It’s a shameful admission, but I didn’t read my dad’s columns growing up. I was only a child when Dad took over Countryman’s Diary and I was far more interested in playing with my friends than the ‘boring’ stuff he was up to. Presenter Aasmah Mir pulled me up about it when I was on BBC Radio 4’s Saturday Live show on September 2nd. “Hang on a minute, you weren’t always nine!” she admonished me. The only explanation I have is that I never got into the habit of reading his columns, and it never occurred to me to do so once I was an adult (I did read some of his books though, just not all 130!).
In a way, I’m glad I didn’t, because I’m reading them now with completely fresh eyes, finding out things I never knew, learning about the countryside, folklore and traditions alongside discovering memories about our family life that I’d long since forgotten. It’s such a brilliant way of keeping a connection with Dad now he’s no longer here, as if he’s passing his knowledge on to me from beyond the grave.
When I read his column from October 23rd 1976, I discovered that he’d included a story that related directly to me, and one which I cannot remember at all (I never had any idea that I’d made it into the paper, which is probably a good job, or the fame might have gone to my head!).
He explains: “Our youngest daughter, aged nine, announced that she had to take to school some fruits of the hedgerow … and accordingly she disappeared up our garden the other morning and returned with elderberries, wind-blown apples, rose hips, haws, Damson plums, beech mast, an acorn, ivy and holly berries, and assorted weed seeds.” (Beech mast? I had to look that up and found that it refers to the fruit of a beech tree. The word ‘mast’ means a bumper harvest of fruit and nuts).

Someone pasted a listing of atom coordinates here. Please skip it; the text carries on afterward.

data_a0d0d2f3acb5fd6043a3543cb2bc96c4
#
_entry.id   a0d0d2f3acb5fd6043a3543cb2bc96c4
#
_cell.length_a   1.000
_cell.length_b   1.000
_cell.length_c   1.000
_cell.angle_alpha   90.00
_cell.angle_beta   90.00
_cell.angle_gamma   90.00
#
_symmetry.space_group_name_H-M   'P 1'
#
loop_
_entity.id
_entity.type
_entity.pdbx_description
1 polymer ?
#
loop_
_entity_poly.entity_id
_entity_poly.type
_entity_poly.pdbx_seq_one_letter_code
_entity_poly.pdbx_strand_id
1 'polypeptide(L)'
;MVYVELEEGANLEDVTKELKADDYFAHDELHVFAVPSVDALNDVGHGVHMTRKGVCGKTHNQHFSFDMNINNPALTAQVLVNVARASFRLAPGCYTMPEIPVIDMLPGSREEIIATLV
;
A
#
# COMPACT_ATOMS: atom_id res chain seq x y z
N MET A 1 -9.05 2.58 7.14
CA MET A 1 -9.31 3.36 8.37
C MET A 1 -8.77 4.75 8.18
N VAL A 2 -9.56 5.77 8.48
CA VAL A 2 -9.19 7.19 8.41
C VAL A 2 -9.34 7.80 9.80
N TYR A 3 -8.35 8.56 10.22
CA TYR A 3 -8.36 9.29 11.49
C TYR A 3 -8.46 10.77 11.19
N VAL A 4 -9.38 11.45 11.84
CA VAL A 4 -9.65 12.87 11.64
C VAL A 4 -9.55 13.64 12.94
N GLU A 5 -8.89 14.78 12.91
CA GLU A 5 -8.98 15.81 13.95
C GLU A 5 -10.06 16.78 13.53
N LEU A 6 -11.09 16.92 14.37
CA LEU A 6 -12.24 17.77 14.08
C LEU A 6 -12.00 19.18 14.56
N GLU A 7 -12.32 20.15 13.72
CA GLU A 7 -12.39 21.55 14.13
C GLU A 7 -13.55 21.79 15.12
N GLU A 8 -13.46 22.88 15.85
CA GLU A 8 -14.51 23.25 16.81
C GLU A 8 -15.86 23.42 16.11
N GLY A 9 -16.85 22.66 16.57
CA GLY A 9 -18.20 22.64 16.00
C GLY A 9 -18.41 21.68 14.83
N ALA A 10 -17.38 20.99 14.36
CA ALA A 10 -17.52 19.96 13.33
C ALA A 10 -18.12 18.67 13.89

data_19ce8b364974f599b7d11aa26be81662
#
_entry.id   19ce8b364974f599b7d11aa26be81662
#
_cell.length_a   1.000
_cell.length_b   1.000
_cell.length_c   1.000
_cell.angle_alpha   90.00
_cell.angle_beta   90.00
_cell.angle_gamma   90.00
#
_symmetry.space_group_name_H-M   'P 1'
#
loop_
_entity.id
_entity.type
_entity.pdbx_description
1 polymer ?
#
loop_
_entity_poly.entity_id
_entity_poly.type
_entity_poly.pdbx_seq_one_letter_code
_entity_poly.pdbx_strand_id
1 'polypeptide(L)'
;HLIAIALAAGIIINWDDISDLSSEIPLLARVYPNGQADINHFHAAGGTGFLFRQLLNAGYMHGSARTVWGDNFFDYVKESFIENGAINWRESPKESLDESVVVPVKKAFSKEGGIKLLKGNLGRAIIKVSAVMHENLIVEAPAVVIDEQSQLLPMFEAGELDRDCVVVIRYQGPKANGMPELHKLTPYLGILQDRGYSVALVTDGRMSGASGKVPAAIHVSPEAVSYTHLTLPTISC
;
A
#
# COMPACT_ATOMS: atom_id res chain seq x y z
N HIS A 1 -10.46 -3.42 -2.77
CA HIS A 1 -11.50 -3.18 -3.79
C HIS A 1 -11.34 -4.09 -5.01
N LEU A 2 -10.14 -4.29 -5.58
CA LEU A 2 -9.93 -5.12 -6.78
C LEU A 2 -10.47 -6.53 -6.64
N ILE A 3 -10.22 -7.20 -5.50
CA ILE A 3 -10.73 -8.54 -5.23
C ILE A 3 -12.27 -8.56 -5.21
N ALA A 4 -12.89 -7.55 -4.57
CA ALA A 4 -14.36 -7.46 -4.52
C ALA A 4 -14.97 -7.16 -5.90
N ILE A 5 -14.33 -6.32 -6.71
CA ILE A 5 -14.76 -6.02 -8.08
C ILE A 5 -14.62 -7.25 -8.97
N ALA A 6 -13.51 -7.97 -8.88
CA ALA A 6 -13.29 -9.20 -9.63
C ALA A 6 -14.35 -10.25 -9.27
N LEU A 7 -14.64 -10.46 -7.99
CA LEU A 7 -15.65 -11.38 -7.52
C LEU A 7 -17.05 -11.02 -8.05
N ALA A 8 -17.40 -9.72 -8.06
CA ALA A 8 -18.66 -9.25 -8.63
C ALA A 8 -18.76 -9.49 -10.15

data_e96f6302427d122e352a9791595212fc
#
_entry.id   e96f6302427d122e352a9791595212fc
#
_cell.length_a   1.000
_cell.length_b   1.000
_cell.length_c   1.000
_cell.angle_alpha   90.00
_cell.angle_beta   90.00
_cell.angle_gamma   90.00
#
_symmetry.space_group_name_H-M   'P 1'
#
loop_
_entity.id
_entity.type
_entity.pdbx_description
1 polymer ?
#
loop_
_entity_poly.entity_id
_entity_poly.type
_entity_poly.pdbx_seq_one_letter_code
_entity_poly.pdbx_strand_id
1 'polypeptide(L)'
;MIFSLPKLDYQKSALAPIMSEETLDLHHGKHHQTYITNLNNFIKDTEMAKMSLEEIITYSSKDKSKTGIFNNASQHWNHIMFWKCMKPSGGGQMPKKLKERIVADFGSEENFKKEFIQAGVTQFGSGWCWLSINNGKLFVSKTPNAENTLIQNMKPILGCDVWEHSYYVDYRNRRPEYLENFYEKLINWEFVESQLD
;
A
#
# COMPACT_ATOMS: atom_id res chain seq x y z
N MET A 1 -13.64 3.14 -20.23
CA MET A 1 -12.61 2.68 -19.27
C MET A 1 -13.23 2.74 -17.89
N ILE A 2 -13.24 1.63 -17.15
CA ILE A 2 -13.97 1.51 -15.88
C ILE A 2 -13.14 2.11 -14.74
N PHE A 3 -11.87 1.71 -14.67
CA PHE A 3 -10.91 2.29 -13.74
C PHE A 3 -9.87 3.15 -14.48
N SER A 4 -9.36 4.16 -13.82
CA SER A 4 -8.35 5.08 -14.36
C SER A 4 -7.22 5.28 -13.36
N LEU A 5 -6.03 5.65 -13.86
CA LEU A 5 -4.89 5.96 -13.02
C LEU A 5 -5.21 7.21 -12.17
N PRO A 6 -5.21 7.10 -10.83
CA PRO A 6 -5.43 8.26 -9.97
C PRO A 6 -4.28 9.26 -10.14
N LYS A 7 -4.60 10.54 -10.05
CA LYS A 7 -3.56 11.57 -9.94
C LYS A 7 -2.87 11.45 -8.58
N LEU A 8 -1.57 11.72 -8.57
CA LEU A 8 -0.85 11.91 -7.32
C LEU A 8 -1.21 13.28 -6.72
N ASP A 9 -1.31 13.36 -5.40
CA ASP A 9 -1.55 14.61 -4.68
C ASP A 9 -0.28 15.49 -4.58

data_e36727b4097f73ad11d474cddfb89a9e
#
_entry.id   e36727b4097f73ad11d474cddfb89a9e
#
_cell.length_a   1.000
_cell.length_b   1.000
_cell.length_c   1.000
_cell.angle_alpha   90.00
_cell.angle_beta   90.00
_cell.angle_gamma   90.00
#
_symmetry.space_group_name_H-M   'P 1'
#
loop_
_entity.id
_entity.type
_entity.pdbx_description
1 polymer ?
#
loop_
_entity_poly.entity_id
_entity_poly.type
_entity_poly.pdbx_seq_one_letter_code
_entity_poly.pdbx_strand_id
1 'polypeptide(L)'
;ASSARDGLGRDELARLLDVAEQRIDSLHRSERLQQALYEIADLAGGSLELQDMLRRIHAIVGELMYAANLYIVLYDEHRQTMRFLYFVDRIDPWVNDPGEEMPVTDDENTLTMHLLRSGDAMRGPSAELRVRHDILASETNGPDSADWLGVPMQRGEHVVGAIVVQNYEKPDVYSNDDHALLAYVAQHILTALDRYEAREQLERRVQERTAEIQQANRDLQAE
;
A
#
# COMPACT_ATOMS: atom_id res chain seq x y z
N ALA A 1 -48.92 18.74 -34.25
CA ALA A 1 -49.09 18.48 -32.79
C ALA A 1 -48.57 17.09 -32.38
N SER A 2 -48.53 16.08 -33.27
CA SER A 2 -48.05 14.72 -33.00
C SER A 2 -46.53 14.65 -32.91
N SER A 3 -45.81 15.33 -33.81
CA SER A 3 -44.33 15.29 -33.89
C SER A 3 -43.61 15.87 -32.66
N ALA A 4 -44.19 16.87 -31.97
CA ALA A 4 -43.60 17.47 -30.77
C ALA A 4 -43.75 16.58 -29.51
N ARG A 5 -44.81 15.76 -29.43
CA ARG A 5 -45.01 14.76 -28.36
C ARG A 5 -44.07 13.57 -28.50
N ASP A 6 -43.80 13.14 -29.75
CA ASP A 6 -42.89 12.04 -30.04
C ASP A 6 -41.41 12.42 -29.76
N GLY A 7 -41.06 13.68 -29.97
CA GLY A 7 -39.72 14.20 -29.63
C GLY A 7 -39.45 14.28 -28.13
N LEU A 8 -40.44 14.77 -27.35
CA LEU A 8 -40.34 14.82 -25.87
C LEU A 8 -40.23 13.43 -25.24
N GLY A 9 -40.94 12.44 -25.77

You have to admire my enthusiasm in collecting such an eclectic array of ‘fruits of the hedgerow’. But I didn’t stop there, having spotted a giant marrow that someone had given Dad. I told him that I thought it qualified as ‘fruit’ for my collection and he said I could take it to school if I could get it there. “It’s not an easy matter for a nine-year-old girl to transport a two and a half stone, 2ft 6in marrow to school…but she solved it by using the garden wheelbarrow and enlisting the services of a little girl next door. Together they trundled their fruit collection through the village street, panting and heaving, and holding the marrow in position, for it reached over the sides of the barrow.”
I can’t remember this incident, nor can I remember my head teacher’s reaction on my arrival, but according to Dad, he painted two eyes on it and left it staring at us all day long.
I managed to achieve a small victory during my forage in the garden by finding a green fruit, about the size of a plum, that initially flummoxed my dad. This was a rare achievement, as he was so knowledgeable about most things country. On closer inspection, he deduced it was an almond, the outer inedible flesh, known as the drupe, hiding the recognisable nut within.
Although more commonly associated with the USA, Spain and the Middle East, almond trees do grow in the UK, and need a warm sunny spot. The reason Dad didn’t recognise the fruit was no doubt because our tree rarely produced any. But thanks to the long, hot 1976 summer, ‘it brought forth a couple of almonds’. He meant that literally. There were two on the whole tree.
Almonds are part of the prunus, or peach, family that includes other stoned fruit such as cherries and plums. Raw and dry-roasted almonds are one of the healthiest snack you can eat, with an ounce (28g) containing more calcium than any other nut, plus 9g of monounsaturated fat (the healthy fat) and 3.5g of fibre. They can also be used to make an alternative to cows milk, or turned into almond butter. The species from our garden, known as the Jordan Almond, was supposed to be ideal for making potions to cleanse or exfoliate the skin, and its oil was very good for massaging aching limbs.
Sadly, we didn’t have enough to even think about creating any of these wonderful products. One little almond went to school, and the other stayed at home.